Hathras and Hindutva



Rajesh Ramachandran

Rape is a painful reality of our lives and times; so are soul-numbing, torturous gang-rapes leading to death. But the entire administration of a state descending on a hapless family, even forcing a narco test after having lost a 19-year-old daughter and sister is a new beginning in the conduct of criminal investigations in the new India of Yogi Adityanath. Someone, somewhere thought that the Hathras girl could become the Nirbhaya for Yogi, dragging the Uttar Pradesh government down the drain of political misfortunes; hence, the government decided to gag the family, shut the district and shun the media. The sliced tongue of the Hathras girl thus became a sort of metaphor for a people who are powerless to speak against atrocities on a helpless girl, a distressed community and a silenced nation.

Nirbhaya’s rape was an opportunistic crime committed by total strangers in a metropolitan milieu with all the concomitants of the urban jungle that is Delhi. But the Hathras girl was attacked in her own village because she was poor, or worse, because she was a Valmiki — the lowest of all the low castes on the great Indian caste ladder. The perpetrators knew who she was and so, obviously, knew that she could do nothing but suffer the ignominies of atrocities that are de rigueur in a regular rural Indian setting. Thus, the Hathras girl is a victim of the village where prejudices get fossilised for centuries. This is a familiar context, be it a UP gaon or a Punjab pind, where some dominant-caste boys believe that low-caste girls could be preyed upon, hunted and hounded out, snapping the umbilical cord with their place of birth. Afterwards, some live, some don’t.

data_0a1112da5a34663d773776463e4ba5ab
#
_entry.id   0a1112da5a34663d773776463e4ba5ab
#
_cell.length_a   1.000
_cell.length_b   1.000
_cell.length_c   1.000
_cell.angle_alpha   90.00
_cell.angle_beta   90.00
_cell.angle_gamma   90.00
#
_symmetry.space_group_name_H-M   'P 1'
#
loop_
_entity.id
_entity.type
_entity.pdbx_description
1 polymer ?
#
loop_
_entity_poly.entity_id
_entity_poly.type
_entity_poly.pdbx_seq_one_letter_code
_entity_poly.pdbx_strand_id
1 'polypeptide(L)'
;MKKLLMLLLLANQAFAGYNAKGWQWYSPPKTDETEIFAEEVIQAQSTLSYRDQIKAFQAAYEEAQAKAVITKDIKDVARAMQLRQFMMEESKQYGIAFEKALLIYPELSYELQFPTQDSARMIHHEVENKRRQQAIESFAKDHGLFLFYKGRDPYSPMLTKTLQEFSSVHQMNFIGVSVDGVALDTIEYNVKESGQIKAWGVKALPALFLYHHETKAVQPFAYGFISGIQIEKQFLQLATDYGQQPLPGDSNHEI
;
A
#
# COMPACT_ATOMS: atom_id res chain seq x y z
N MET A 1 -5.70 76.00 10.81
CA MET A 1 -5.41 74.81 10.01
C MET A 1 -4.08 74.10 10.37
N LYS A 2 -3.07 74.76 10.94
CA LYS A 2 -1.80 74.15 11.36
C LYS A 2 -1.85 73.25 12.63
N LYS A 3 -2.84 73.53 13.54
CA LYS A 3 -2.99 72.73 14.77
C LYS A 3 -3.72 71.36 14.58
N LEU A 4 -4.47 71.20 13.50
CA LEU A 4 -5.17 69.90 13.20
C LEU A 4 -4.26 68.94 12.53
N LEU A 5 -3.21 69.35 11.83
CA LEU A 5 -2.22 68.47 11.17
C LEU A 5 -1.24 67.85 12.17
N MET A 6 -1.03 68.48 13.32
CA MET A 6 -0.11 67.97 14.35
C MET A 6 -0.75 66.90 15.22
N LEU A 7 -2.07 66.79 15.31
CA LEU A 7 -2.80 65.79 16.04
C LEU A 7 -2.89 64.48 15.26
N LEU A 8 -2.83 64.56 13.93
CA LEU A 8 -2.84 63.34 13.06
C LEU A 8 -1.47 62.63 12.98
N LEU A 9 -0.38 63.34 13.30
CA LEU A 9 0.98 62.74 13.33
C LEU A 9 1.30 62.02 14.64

But the story of the Hathras girl becomes different because of the way the UP government handled this familiar context. The incompetent, bumbling Indian state and its miniature versions in the districts and villages cannot obviously stop these atrocities, but they often show empathy to the victim and her family as a guilt-ridden afterthought. The state allowed the anger of the feminine half of urban India to overflow in December 2012 in the aftermath of Nirbhaya’s gang-rape and murder and then came out with a piece of tough legislation to atone for its sin of letting toxic masculinity prevail in the streets of Delhi. Not the line of action for Yogi or his party. Here we see the same ugly male entitlement with a saffron mark on its forehead abusing the victim’s family and challenging the entire system — nay, proclaiming they are the system! — because they belong to the caste of their chief minister, which is obviously the dominant one.